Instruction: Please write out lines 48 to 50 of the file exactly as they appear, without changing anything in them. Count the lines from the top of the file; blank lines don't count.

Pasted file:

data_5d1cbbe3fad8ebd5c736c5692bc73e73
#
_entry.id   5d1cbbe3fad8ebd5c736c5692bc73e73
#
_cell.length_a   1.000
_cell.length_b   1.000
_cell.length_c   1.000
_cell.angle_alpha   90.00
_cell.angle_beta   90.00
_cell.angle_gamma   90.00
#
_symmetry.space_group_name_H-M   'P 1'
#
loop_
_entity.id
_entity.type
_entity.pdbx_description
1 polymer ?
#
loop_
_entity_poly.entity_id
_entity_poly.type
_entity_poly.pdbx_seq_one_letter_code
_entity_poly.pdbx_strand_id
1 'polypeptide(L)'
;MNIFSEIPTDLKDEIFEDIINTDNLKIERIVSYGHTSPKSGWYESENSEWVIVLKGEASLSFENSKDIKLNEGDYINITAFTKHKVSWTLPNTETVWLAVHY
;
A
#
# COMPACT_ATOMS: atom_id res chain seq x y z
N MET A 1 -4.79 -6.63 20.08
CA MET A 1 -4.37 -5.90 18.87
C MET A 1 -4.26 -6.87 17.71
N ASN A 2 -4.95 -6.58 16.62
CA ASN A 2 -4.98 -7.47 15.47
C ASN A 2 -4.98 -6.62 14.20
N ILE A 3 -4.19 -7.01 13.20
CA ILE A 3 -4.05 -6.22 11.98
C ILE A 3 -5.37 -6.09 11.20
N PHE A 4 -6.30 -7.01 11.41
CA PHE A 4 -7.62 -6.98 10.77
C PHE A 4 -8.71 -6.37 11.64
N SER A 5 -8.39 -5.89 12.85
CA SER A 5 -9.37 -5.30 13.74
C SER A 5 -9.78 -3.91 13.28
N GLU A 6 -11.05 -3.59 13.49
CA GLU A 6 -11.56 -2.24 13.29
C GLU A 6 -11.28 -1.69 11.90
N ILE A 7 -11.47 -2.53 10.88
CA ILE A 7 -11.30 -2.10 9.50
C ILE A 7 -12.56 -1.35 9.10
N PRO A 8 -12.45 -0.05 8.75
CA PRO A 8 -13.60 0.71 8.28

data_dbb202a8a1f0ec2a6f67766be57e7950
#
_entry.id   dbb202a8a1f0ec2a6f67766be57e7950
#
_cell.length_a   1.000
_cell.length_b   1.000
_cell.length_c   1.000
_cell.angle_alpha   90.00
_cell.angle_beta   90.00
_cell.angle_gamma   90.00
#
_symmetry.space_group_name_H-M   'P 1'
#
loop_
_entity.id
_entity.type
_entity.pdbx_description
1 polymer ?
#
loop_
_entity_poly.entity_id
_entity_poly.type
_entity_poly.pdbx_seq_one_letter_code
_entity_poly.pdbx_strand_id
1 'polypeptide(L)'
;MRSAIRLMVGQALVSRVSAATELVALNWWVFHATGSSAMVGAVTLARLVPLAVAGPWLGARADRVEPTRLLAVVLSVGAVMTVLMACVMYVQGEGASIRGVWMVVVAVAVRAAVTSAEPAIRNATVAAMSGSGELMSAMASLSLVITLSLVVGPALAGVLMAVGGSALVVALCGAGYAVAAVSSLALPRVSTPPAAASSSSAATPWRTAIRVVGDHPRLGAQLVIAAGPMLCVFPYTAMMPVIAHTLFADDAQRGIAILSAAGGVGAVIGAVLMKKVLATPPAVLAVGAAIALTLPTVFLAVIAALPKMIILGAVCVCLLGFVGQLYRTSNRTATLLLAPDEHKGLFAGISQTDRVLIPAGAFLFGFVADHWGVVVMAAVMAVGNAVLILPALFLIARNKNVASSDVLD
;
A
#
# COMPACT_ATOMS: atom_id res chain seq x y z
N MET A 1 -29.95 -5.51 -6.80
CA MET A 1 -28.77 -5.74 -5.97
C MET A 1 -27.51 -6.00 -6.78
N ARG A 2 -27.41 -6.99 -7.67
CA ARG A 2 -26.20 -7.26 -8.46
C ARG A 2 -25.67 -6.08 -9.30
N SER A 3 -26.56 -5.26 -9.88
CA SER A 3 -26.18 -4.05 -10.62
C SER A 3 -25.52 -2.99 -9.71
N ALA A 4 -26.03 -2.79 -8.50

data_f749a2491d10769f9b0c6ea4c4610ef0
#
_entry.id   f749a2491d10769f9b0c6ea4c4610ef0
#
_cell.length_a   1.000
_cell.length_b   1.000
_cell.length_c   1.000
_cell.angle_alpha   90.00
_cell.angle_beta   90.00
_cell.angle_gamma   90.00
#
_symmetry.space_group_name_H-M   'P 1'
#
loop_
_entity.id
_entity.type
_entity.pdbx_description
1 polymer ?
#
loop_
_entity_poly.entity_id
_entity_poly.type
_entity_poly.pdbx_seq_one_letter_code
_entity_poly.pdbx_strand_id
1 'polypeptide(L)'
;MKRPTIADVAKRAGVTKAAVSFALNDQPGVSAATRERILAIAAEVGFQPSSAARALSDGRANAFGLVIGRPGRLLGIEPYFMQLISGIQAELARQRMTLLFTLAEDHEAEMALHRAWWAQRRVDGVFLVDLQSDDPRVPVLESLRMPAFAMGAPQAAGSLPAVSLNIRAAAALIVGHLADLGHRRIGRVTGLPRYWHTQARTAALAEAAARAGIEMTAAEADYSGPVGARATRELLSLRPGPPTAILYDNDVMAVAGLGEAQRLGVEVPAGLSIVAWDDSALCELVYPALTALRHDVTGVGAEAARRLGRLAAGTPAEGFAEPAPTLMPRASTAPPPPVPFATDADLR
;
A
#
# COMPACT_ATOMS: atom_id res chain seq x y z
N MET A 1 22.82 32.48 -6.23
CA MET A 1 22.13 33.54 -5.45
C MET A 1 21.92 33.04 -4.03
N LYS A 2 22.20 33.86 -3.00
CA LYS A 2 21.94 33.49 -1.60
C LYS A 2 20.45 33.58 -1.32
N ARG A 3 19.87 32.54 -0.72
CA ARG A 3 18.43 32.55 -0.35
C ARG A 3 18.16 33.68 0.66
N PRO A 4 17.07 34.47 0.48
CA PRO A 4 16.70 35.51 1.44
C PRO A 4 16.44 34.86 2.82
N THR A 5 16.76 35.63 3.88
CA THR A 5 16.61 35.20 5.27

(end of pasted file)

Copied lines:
C GLU A 6 -11.28 -1.69 11.90
N ILE A 7 -11.47 -2.53 10.88
CA ILE A 7 -11.30 -2.10 9.50